By Edith M. Lederer and Peter James Spielmann /AP
UNITED NATIONS: The UN Security Council sent a strong and united message to the Syrian government and opposition on Wednesday to immediately implement proposals by international envoy Kofi Annan to end the yearlong bloodshed.
A nonbinding statement approved by the 15 council members and read at a formal meeting spells out Annan’s proposals, which include a cease-fire first by the Syrian government, a daily two-hour halt to fighting to evacuate the injured and provide humanitarian aid, and inclusive political talks “to address the legitimate concerns of the Syrian people.”
In a bid to win support from Russia and China, which have twice vetoed European and US-backed resolutions condemning President Bashar Assad’s crackdown on protesters, France watered down the statement to eliminate possible consideration of “further measures,” which could include sanctions or military action.
Instead, the presidential statement now asks Annan to update the council regularly on the progress of his mission and says that “in the light of these reports, the Security Council will consider further steps as appropriate.”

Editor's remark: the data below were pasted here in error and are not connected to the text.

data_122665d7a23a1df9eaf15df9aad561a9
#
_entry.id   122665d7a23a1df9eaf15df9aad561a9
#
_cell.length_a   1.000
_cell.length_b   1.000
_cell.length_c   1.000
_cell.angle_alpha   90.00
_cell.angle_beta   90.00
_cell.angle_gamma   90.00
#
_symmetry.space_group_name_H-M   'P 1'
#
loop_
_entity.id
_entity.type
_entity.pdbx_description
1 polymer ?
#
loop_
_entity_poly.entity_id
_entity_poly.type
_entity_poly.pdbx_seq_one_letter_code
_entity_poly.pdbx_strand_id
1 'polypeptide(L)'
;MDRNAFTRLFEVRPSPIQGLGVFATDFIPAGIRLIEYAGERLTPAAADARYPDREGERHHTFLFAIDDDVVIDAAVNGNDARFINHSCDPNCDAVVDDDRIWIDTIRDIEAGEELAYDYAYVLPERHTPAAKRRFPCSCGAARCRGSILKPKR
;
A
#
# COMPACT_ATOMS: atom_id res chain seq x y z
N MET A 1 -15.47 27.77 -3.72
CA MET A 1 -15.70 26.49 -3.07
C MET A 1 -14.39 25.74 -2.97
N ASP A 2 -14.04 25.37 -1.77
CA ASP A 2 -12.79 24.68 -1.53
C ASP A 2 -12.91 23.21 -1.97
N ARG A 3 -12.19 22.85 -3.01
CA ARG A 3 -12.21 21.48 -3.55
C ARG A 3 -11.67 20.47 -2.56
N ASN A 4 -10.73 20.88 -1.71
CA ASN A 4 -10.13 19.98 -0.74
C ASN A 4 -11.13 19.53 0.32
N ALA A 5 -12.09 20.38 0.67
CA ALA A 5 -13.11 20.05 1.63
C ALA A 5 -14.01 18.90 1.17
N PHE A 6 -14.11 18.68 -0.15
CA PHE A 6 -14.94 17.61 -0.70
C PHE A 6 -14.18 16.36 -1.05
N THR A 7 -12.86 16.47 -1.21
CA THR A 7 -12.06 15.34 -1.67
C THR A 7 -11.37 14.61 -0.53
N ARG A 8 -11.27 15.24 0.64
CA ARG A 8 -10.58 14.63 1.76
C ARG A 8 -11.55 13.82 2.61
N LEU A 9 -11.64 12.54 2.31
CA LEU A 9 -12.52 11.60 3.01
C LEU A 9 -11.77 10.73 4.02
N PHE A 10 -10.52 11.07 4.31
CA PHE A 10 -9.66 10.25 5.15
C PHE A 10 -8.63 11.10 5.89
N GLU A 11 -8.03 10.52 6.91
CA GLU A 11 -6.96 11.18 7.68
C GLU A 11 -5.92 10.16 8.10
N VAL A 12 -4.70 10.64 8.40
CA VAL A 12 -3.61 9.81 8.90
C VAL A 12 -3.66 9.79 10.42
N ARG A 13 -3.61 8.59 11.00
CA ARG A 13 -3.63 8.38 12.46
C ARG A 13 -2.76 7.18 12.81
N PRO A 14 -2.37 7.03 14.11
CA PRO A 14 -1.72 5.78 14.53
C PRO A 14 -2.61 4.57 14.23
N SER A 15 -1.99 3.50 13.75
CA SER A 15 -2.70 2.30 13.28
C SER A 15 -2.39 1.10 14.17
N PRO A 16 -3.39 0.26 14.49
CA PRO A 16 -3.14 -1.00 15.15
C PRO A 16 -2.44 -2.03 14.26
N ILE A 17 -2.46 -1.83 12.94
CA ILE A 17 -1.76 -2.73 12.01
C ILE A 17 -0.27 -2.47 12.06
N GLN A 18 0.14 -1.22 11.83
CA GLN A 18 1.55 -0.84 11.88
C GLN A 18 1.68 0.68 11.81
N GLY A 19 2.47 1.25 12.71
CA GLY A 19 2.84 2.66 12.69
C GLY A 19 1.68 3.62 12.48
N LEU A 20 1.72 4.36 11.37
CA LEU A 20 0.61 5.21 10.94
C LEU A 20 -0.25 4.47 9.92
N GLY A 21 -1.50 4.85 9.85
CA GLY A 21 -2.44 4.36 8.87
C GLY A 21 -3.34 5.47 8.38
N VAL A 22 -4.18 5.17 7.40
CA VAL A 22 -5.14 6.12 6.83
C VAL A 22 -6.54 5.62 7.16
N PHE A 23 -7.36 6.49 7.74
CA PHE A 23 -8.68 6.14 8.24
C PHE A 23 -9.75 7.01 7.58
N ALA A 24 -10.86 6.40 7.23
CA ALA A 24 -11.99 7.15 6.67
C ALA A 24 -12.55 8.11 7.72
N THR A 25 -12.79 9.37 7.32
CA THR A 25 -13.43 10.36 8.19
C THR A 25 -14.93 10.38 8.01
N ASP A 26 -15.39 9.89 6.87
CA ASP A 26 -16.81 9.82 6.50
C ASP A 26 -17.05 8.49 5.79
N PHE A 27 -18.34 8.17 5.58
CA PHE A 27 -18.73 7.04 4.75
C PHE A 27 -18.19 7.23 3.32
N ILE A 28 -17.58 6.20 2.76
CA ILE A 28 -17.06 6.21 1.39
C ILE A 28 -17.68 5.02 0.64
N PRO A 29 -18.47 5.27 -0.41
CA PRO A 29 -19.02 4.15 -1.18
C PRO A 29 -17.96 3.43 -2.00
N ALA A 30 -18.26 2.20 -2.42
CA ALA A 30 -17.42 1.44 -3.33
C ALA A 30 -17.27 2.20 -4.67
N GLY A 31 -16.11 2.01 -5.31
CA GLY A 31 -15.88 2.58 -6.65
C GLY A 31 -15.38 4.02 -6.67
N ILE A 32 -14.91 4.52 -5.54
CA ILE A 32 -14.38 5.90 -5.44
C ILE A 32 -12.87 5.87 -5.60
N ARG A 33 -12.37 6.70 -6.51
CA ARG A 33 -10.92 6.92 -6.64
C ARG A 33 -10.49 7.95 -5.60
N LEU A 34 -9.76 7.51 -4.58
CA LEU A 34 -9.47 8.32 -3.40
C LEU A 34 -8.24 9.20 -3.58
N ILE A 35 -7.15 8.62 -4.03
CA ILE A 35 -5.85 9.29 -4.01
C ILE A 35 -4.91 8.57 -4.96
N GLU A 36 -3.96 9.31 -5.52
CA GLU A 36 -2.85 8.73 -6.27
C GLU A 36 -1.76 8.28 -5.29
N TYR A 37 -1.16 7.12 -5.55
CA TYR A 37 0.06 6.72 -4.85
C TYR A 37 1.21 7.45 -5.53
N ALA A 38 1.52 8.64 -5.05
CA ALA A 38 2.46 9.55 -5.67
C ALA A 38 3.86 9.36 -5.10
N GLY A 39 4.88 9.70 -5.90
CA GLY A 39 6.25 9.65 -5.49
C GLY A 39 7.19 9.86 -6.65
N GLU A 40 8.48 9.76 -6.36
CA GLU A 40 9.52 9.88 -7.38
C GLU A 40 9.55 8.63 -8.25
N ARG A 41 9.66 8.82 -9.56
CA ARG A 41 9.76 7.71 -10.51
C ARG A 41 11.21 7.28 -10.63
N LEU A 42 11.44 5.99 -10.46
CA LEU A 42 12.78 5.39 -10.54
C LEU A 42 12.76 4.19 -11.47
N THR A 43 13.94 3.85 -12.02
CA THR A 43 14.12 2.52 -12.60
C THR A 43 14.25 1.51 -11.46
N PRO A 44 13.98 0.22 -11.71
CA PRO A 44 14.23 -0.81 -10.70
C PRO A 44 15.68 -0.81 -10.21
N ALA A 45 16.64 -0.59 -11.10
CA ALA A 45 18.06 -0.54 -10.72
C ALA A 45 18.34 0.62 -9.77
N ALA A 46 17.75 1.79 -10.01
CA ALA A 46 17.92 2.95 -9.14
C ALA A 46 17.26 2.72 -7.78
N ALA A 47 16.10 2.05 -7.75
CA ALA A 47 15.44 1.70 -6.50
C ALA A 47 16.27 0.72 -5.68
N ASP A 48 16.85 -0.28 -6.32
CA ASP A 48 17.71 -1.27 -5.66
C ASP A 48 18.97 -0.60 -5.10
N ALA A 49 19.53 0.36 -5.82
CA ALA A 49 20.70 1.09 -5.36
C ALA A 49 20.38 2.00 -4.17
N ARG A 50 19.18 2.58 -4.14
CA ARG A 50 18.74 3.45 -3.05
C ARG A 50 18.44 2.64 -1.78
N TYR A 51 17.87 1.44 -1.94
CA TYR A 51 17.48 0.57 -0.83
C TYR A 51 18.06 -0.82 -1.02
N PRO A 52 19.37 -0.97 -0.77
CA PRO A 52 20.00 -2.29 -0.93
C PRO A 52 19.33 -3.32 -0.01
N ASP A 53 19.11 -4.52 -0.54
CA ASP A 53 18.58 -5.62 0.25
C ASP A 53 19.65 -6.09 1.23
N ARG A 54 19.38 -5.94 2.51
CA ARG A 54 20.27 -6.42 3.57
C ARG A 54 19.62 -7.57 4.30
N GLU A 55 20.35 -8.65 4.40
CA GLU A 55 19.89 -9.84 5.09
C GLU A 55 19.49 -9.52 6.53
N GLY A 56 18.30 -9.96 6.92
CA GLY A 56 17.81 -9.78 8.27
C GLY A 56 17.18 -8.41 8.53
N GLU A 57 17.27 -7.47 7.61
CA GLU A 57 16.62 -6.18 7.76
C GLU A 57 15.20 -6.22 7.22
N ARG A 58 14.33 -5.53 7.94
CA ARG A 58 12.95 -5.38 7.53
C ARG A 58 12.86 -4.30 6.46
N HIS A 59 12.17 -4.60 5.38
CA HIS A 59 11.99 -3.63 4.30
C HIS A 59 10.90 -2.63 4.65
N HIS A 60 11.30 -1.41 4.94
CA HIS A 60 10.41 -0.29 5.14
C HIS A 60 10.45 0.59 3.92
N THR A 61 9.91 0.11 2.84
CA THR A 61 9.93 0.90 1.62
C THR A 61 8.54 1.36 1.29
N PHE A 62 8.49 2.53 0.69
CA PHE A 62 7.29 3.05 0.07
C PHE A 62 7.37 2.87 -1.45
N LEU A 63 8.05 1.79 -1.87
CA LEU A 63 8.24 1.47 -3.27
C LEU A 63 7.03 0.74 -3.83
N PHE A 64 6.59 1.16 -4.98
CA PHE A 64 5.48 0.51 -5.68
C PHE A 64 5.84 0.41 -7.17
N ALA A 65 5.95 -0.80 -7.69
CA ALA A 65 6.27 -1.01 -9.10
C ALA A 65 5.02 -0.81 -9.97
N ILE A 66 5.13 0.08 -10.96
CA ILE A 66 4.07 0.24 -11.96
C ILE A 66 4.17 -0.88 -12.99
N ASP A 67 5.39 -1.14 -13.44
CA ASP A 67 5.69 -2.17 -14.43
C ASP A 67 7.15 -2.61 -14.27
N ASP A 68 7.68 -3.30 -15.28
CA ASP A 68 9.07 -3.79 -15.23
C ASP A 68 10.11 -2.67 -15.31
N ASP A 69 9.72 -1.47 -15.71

The governments of the 15 council nations had been given until 9 am (1300 GMT) Wednesday to raise any objections to the text of the statement. No country did so.
“We hope that this will change the dynamic on the ground,” said Germany’s UN Ambassador Peter Wittig. “Given the track record of the Security Council, with the double vetoes, this is a good sign.”
A presidential statement, which needs approval from all council members, becomes part of the council’s permanent record. It is stronger than a press statement, which does not. But unlike resolutions, neither statement is legally binding.
UN Secretary-General Ban Ki-moon said Tuesday that the Syria crisis is the most pressing issue facing the world. The UN estimates more than 8,000 people have been killed.
“We have no time to waste, no time to lose. Just one minute, one hour delay will mean more and more people dead,” Ban told reporters in the Indonesian city of Bogor, his first stop on an Asian tour.
On Tuesday, Russia’s Foreign Minister Sergey Lavrov said Moscow is ready to support a UN resolution endorsing Annan’s plan for settling the Syrian crisis. But Lavrov warned that a resolution shouldn’t turn into an ultimatum to the Syrian government.
Russia and China called the earlier resolutions unbalanced and said they demanded an end only to government attacks, not ones by the opposition. Moscow also argued that the resolutions promoted regime change in Syria and feared outside intervention to support the rebels, as happened in Libya.